Market Update – Taming Inflation

Investment Update – Taming Inflation – 1st September 2022

Economic and market overview

At the start of the quarter, three elements continued to weigh on market sentiment; there was no indication that the war in Ukraine would end soon, China’s Covid-19 lockdown continued to dampen economic activity in the region, and inflationary pressure around the world increased.  In an effort to control inflation, the Bank of England and the US Federal Reserve (the Fed) sought to tighten monetary conditions, with aggressive interest rate rises dominating news headlines.  Sentiment focused on the concern that rates might rise too quickly, threatening economic growth and risking recession.

In financial markets, volatility increased and most asset classes performed badly, with the exception of commodities and Chinese equities. Commodities initially found strength due to global shortages resulting from sanctions on Russia but wobbled toward the end of the quarter as the possibility of a global recession reared its head. Chinese equities benefitted towards the end of the quarter as lockdown eased.  To exemplify the swings in markets, the MSCI World Index fell 9.1% in sterling terms, oil rose 6.4%, while gold fell 6.7%. The pound had a weak quarter overall, falling 7.3% against the US dollar.

Since the quarter end, however, equity markets have bounced significantly. 


Investors’ main concern focuses on inflation and whether central bank tightening will cause the world economy to dip into recession.

Consumer price inflation (% year on year)

Source: Refinitiv Datastream

Inflation jumped in the first half of the year in the UK and the US.  Prior to 2022, inflation was already increasing due to the effects of the pandemic (which caused supply shortages) but inflation has risen more sharply this year due to Russia’s invasion of Ukraine, and the subsequent rise in energy and food prices.  Inflation impacts consumer confidence, and this, combined with increased borrowing costs for both individuals and businesses, means that a slowdown in growth is unavoidable.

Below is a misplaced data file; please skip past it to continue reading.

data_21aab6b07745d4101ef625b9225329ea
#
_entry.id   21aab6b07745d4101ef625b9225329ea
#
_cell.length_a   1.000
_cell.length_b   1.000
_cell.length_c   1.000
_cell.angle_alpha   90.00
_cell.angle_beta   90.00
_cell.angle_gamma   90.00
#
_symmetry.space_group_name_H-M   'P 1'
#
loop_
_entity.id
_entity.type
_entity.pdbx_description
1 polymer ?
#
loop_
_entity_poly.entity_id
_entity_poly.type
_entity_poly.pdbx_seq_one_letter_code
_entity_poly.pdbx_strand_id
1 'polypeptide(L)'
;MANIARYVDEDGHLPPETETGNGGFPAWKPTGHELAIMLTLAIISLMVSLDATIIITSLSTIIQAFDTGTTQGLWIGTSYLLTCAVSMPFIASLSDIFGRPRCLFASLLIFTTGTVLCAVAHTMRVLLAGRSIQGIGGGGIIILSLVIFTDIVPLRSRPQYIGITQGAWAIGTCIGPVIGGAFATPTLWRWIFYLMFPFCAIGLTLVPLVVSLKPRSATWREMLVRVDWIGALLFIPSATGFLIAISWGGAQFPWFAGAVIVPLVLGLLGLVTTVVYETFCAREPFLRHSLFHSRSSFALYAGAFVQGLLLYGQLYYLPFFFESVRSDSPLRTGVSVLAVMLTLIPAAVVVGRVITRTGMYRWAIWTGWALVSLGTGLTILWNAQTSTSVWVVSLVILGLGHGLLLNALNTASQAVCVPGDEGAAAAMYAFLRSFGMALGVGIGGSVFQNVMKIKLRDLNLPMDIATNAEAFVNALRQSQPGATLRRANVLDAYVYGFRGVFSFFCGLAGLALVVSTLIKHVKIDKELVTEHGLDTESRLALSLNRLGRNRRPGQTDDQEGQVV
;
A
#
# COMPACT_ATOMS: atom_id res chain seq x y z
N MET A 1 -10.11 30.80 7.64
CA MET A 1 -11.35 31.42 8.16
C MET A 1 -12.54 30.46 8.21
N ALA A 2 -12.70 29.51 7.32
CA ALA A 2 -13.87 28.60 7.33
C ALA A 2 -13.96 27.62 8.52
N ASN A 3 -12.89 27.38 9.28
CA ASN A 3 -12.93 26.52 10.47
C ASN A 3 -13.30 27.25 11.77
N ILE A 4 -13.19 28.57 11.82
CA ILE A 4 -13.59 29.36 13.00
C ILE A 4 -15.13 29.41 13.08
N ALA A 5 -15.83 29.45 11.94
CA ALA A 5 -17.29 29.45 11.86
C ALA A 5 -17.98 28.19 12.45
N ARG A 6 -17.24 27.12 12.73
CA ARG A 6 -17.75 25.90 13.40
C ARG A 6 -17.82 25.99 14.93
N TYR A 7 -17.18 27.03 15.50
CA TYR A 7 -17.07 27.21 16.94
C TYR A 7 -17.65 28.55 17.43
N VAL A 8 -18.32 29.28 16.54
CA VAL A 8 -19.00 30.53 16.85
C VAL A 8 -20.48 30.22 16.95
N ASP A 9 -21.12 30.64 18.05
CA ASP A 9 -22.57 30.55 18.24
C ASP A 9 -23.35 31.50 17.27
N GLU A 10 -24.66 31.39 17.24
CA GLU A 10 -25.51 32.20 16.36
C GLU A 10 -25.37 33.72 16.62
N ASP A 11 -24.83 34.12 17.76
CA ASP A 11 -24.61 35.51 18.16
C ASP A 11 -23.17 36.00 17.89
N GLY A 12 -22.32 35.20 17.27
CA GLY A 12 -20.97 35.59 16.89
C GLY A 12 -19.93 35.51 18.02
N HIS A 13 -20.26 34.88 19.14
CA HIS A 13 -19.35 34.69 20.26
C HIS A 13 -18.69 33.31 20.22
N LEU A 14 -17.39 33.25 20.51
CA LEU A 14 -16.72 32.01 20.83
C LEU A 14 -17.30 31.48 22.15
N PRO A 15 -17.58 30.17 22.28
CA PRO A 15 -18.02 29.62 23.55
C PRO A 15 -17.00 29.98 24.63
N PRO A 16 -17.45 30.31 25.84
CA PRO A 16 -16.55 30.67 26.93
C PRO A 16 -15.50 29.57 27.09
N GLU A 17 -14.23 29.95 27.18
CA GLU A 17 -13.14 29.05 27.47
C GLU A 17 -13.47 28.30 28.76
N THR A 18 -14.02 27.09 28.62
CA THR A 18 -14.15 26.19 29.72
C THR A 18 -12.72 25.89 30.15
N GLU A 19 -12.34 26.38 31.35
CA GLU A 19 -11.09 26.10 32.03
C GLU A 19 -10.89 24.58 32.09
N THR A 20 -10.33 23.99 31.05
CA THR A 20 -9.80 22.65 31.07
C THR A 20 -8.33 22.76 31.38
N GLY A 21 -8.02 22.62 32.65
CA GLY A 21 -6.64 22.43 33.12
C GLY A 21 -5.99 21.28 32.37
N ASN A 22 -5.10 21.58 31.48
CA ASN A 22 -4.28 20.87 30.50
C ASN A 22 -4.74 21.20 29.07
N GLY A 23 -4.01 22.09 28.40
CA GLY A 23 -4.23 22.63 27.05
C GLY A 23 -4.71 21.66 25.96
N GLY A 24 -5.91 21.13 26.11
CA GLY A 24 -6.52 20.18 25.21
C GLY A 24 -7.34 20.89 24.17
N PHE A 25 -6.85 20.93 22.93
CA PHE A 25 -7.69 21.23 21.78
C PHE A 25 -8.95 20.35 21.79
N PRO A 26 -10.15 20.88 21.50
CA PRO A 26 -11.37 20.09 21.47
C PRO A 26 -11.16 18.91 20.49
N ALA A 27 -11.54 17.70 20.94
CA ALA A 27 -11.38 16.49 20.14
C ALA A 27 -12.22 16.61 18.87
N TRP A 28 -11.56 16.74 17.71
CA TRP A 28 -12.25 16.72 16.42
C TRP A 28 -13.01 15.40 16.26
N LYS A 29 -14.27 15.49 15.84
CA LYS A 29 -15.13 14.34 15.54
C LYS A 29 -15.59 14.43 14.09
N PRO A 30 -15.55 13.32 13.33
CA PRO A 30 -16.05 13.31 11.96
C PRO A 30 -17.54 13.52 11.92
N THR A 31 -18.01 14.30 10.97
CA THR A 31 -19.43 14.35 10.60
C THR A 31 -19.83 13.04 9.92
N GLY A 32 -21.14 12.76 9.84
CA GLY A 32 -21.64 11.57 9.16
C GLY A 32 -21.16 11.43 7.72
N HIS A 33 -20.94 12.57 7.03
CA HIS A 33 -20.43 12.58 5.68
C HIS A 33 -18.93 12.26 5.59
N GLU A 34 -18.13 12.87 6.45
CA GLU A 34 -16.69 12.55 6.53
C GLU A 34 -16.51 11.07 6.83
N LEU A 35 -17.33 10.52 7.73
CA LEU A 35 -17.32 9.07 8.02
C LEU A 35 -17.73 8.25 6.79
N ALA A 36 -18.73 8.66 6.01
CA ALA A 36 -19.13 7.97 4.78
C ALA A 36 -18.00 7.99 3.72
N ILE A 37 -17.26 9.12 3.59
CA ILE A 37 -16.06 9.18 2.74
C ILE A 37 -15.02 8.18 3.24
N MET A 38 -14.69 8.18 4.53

The IMF report shows the expected slowdown across the world economy.

World Economic Outlook Growth Projections (IMF), July 2022 (selected regions & countries)

However, if there is a global recession on the horizon, it is unlikely to be particularly severe. The global economy is still in the process of bouncing back from the effects of lockdown, and certain areas of major economies are still robust, such as employment in US & UK, while others are causing more concern, such as consumer confidence.

Central banks must do everything they can to bring inflation under control in order to restore stability in the financial system and, as such, the Federal Reserve in the US and the Bank of England will continue to tackle this via a combination of higher interest rates and ‘quantitative tightening’ (whereby central banks remove liquidity from the financial system).  While headline interest rates continue to make headlines, the decisions central banks need to make to bring their balance sheets down to size are likely to have an even greater effect on the financial system.

In summary, efforts to slow the economy are likely to result in recession (both in the US and UK), although in both cases the underlying economies have so far shown signs of resilience.  The sooner central banks can get inflation under control, the sooner the pace of monetary tightening can slow, reducing the risk of a deep recession.

Inflationary pressure is likely to peak in the next few months in the US, UK and Eurozone.

Median of economists’ forecasts for headline inflation (CPI) for US, UK and Eurozone
(% change year on year, quarterly average)

Source: JPMorgan